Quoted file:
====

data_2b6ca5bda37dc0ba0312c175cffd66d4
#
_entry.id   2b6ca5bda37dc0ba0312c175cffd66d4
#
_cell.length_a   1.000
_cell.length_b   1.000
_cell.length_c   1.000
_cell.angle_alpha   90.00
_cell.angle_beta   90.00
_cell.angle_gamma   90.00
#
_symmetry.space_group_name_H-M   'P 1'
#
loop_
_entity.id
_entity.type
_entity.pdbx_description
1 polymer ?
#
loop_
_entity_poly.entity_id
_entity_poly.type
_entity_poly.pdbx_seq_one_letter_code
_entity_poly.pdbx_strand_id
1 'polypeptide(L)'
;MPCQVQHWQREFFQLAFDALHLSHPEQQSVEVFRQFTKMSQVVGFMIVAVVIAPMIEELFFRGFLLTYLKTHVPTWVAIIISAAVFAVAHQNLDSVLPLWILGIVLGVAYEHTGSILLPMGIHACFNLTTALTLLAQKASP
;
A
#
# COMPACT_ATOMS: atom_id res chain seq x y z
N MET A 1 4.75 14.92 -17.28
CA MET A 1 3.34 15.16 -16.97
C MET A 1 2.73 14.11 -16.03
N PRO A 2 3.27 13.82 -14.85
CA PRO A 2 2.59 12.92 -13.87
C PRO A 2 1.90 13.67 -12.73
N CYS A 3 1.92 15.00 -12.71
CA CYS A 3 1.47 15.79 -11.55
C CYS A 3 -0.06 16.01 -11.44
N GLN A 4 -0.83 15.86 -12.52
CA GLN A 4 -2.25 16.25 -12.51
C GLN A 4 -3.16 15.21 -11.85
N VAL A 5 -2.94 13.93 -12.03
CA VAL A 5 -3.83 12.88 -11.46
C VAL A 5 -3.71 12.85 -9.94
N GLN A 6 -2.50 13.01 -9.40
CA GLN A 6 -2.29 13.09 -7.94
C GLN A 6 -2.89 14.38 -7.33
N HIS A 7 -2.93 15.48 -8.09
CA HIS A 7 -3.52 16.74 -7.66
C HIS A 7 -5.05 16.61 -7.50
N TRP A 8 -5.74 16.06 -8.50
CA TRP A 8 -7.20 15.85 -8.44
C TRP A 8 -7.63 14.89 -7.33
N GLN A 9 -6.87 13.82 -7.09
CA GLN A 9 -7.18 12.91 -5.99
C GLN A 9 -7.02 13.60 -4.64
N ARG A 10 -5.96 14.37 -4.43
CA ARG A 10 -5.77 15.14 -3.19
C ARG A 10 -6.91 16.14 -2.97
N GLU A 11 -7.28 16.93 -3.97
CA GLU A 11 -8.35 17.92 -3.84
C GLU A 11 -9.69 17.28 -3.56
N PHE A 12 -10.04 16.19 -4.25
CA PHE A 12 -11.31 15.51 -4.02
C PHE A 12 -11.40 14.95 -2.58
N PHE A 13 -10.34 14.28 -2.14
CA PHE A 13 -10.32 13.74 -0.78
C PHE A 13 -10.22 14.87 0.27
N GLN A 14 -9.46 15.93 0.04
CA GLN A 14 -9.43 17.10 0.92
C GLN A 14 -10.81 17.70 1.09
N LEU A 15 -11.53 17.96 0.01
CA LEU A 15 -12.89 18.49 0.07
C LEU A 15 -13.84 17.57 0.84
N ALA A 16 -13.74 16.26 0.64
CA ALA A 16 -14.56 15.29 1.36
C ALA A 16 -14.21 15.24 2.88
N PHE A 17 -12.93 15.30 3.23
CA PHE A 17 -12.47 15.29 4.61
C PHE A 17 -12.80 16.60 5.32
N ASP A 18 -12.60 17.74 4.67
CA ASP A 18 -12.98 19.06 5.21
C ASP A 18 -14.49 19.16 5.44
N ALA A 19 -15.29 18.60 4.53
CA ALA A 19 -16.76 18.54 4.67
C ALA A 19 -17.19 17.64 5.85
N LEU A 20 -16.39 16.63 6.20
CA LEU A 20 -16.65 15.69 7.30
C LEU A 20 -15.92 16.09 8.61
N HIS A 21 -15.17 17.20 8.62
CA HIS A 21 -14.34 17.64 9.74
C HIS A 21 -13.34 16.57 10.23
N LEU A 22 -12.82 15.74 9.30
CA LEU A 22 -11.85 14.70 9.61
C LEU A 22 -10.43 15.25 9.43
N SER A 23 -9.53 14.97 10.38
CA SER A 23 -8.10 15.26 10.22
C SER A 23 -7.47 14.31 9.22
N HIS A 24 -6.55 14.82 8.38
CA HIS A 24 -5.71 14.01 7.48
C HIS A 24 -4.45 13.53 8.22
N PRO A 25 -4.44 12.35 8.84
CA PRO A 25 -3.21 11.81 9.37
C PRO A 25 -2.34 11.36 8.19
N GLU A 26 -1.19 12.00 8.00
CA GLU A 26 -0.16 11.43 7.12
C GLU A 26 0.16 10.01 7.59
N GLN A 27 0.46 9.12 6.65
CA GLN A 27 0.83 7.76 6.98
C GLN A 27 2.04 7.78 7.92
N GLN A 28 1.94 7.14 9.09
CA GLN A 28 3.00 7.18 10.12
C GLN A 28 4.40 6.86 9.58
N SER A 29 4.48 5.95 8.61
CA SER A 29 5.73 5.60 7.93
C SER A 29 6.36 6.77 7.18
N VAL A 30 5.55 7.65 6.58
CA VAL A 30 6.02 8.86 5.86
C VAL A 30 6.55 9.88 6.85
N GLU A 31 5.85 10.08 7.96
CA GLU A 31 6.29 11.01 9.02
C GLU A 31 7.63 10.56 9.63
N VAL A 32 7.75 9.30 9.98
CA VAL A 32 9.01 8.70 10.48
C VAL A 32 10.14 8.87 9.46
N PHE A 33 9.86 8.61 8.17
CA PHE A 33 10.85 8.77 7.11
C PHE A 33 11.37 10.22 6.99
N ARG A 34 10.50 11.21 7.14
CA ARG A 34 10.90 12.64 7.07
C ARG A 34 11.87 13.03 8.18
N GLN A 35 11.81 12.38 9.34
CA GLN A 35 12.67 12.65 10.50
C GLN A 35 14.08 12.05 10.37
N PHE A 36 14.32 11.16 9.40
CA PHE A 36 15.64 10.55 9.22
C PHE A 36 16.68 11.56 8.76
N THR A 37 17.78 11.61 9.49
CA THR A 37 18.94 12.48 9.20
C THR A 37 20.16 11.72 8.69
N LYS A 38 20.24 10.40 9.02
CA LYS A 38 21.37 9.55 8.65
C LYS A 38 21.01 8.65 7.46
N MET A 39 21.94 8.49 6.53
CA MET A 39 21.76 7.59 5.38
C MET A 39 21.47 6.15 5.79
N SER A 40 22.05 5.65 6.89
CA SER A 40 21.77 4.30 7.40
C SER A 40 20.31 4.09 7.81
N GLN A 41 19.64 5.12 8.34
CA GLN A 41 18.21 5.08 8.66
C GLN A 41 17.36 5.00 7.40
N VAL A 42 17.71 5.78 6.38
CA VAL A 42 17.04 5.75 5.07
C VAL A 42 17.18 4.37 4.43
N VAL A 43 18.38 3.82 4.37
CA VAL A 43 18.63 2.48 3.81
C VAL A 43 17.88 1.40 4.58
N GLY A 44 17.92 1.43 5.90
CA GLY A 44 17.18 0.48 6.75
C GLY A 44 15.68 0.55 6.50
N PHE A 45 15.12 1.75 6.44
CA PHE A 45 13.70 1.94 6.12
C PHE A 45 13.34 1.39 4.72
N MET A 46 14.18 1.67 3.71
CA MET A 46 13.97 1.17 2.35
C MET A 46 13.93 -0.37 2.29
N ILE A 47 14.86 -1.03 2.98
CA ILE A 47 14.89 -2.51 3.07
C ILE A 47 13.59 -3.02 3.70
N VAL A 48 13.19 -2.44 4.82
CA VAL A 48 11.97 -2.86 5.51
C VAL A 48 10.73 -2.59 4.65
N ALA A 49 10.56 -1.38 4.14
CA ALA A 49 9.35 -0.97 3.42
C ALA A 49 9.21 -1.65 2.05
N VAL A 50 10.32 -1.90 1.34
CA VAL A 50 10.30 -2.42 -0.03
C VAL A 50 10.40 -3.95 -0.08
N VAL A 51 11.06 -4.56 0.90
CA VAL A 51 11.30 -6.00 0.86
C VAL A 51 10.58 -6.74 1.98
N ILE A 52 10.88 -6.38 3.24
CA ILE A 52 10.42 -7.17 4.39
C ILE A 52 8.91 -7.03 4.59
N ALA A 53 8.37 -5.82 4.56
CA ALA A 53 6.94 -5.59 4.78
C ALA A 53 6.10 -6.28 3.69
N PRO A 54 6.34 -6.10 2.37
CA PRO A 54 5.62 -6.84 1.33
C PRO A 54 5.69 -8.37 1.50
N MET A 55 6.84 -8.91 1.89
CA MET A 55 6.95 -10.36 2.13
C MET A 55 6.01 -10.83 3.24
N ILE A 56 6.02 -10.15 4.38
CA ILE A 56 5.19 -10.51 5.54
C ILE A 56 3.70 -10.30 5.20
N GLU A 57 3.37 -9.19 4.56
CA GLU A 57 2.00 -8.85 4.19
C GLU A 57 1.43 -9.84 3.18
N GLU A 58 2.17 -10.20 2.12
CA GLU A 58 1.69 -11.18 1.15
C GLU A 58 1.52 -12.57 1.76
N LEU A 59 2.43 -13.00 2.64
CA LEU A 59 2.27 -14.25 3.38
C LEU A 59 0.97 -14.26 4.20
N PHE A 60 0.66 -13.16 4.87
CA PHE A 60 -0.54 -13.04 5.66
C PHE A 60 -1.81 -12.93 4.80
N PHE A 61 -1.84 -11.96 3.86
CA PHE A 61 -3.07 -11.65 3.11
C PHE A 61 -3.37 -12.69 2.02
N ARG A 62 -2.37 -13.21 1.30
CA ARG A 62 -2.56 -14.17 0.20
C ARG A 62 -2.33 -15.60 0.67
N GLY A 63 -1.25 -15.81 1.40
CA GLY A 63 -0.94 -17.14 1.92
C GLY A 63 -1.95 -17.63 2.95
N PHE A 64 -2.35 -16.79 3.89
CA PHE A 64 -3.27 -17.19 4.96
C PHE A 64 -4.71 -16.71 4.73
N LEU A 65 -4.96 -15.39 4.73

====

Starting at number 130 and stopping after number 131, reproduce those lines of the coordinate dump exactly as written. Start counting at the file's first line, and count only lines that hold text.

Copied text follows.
N ARG A 34 10.50 11.21 7.14
CA ARG A 34 10.90 12.64 7.07